Maneaba

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Tenimanraoi maneaba in Betio, Kiribati
Traditional maneaba in Babaroroa, north of Arorae atoll, Kiribati

The heart of any Kiribati community is its maneaba or meeting house, the maneaba is not just the biggest building in any village, it is the centre of village life and the basis of island and national governance.

A traditional maneaba is an imposing structure, with slabs of coral supporting a huge roof formed from coconut wood, held together with coconut string and thatched with pandanus leaves, the whole community is involved in its construction, and every aspect of the maneaba has a symbolic as well as a practical function.[1]

A maneaba serves a similar cultural role to a Polynesian marae; in the neighbouring islands of Tuvalu (formerly called the Ellice Islands), the meeting house is called the maneapa.[2] The sharing of the name is the result of Kiribati and Tuvalu being previously the British crown colony of the Gilbert and Ellice Islands.

The House of Assembly (Kiribati) or Government of Kiribati is referred to as the Maneaba ni Maungatabu, or supreme maneaba.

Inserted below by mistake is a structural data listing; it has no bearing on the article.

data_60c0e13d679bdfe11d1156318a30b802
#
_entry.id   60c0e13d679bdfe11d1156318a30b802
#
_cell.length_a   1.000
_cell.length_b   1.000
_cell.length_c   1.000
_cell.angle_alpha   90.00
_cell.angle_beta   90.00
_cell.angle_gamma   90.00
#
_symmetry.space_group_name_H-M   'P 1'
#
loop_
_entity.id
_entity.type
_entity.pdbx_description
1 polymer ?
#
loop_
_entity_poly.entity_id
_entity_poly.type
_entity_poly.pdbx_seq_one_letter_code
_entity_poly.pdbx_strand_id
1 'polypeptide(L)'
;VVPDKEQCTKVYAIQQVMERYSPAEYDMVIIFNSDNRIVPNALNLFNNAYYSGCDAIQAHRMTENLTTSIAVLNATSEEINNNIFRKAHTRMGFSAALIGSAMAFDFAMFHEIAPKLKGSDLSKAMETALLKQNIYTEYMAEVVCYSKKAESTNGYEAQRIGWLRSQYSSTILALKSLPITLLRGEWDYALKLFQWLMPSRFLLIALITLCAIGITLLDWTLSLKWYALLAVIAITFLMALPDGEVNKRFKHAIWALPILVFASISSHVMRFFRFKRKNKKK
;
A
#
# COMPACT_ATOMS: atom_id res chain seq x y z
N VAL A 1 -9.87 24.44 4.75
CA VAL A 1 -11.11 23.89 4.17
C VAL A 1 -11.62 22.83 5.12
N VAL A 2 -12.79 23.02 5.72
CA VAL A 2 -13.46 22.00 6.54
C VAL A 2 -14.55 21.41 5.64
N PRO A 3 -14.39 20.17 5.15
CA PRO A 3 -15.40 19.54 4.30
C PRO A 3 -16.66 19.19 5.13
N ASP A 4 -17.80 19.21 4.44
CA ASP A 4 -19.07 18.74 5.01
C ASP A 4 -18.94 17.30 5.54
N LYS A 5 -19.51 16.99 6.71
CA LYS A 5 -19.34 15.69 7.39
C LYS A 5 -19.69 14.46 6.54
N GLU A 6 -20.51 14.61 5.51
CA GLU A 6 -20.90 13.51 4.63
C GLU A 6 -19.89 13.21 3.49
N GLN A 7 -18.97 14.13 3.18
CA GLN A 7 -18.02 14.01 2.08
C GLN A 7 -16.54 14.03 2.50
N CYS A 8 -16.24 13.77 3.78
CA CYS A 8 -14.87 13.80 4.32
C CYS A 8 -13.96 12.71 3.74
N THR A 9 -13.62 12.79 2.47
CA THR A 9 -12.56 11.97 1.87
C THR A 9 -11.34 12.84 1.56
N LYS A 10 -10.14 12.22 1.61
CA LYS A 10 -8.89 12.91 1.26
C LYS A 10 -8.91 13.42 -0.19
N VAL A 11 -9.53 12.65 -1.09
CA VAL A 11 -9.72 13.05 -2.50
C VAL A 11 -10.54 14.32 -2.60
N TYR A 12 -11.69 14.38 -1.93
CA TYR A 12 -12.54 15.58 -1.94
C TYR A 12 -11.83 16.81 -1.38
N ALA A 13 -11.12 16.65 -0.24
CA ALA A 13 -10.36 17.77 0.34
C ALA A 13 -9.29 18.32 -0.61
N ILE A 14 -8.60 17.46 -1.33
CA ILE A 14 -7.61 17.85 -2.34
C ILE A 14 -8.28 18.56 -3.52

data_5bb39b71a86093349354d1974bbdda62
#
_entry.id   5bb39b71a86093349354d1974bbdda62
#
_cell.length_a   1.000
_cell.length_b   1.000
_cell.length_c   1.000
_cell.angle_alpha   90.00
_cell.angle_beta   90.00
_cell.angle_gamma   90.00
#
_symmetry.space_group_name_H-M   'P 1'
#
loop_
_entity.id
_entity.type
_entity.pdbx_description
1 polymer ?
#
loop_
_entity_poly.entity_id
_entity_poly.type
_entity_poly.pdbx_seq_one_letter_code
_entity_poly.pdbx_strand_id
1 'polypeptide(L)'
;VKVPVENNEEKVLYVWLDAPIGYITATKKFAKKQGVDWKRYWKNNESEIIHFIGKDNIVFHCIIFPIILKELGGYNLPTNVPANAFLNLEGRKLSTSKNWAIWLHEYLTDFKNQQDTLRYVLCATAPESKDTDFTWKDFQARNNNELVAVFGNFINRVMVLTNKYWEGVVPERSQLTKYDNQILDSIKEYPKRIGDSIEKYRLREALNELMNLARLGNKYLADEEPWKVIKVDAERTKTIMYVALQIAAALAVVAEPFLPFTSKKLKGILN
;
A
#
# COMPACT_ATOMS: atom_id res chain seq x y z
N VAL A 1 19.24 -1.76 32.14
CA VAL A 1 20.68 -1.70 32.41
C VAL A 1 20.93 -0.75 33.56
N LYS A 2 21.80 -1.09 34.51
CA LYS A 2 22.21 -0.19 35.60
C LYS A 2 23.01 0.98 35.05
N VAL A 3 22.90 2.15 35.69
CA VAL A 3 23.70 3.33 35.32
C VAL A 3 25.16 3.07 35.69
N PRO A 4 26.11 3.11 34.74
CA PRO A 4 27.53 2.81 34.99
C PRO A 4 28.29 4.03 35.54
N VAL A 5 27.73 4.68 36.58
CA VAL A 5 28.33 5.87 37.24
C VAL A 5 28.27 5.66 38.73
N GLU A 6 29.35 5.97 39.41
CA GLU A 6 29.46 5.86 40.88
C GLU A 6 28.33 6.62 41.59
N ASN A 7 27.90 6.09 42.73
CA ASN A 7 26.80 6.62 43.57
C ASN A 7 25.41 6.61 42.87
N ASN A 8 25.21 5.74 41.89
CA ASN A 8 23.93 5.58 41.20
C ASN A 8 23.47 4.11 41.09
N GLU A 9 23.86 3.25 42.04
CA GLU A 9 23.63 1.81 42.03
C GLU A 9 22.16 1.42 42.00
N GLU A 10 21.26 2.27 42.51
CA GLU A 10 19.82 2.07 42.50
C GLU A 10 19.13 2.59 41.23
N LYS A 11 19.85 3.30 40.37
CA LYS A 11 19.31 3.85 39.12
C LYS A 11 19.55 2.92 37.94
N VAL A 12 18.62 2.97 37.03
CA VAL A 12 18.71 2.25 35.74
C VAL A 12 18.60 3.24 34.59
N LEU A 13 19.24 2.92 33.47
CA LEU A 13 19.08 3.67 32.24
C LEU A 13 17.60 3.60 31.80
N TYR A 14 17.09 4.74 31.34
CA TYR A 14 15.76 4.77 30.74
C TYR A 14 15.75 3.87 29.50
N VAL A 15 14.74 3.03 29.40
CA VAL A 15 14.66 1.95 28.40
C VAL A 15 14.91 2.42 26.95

Bibliography[edit]

  • Maude, H. E. (1977), The evolution of the Gilbertese boti. An ethnohistorical interpretation, Institute of Pacific Studies and Gilbert Islands Extension Centre of the University of the South Pacific, Suva (First printed: Polynesian Society, Wellington 1963) .
  • Maude, H. E. (1980), The Gilbertese maneaba, The Institute of Pacific Studies and the Kiribati Extension Centre of the University of the South Pacific, (Suva) .
  • Lundsgaarde, Henry P. (1978), Gunson (ed.), Niel, ed., "Post-contact changes in Gilbertese maneaba organization", The Changing Pacific. Essays in Honour of H. E. Maude, Melbourne: Oxford University Press, pp. 67–79, ISBN 0-19-550518-2  .

References[edit]

  1. ^ Whincup, Tony (2009). Kiribati Book/Bwai ni Kiribati. Steele Roberts. ISBN 978-1-877448-80-5. 
  2. ^ Lambert, Sylvester M. "Meeting house on Nanumea, Tuvalu, called the aahiga or maneapa". Special Collections & Archives, UC San Diego. Retrieved 25 January 2017.